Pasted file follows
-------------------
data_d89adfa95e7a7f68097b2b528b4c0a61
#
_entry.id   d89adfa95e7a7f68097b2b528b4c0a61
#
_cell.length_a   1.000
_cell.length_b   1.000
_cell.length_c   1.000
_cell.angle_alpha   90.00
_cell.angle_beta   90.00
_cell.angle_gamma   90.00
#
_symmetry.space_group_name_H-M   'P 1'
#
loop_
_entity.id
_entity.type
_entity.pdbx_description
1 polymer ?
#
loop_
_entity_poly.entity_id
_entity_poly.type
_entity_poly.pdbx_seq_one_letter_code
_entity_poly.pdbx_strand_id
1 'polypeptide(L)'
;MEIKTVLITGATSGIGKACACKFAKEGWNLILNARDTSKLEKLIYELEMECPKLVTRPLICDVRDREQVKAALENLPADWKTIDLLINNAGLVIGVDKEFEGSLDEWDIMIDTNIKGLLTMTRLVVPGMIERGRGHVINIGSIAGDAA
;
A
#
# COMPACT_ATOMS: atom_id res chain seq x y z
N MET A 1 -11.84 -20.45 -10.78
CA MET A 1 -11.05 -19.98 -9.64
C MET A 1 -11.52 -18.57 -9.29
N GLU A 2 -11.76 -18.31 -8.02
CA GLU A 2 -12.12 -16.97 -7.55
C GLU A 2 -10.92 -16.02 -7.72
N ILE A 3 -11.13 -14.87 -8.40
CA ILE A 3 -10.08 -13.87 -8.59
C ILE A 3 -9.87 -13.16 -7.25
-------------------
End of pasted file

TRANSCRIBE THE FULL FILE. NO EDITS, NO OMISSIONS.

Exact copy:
data_d89adfa95e7a7f68097b2b528b4c0a61
#
_entry.id   d89adfa95e7a7f68097b2b528b4c0a61
#
_cell.length_a   1.000
_cell.length_b   1.000
_cell.length_c   1.000
_cell.angle_alpha   90.00
_cell.angle_beta   90.00
_cell.angle_gamma   90.00
#
_symmetry.space_group_name_H-M   'P 1'
#
loop_
_entity.id
_entity.type
_entity.pdbx_description
1 polymer ?
#
loop_
_entity_poly.entity_id
_entity_poly.type
_entity_poly.pdbx_seq_one_letter_code
_entity_poly.pdbx_strand_id
1 'polypeptide(L)'
;MEIKTVLITGATSGIGKACACKFAKEGWNLILNARDTSKLEKLIYELEMECPKLVTRPLICDVRDREQVKAALENLPADWKTIDLLINNAGLVIGVDKEFEGSLDEWDIMIDTNIKGLLTMTRLVVPGMIERGRGHVINIGSIAGDAA
;
A
#
# COMPACT_ATOMS: atom_id res chain seq x y z
N MET A 1 -11.84 -20.45 -10.78
CA MET A 1 -11.05 -19.98 -9.64
C MET A 1 -11.52 -18.57 -9.29
N GLU A 2 -11.76 -18.31 -8.02
CA GLU A 2 -12.12 -16.97 -7.55
C GLU A 2 -10.92 -16.02 -7.72
N ILE A 3 -11.13 -14.87 -8.40
CA ILE A 3 -10.08 -13.87 -8.59
C ILE A 3 -9.87 -13.16 -7.25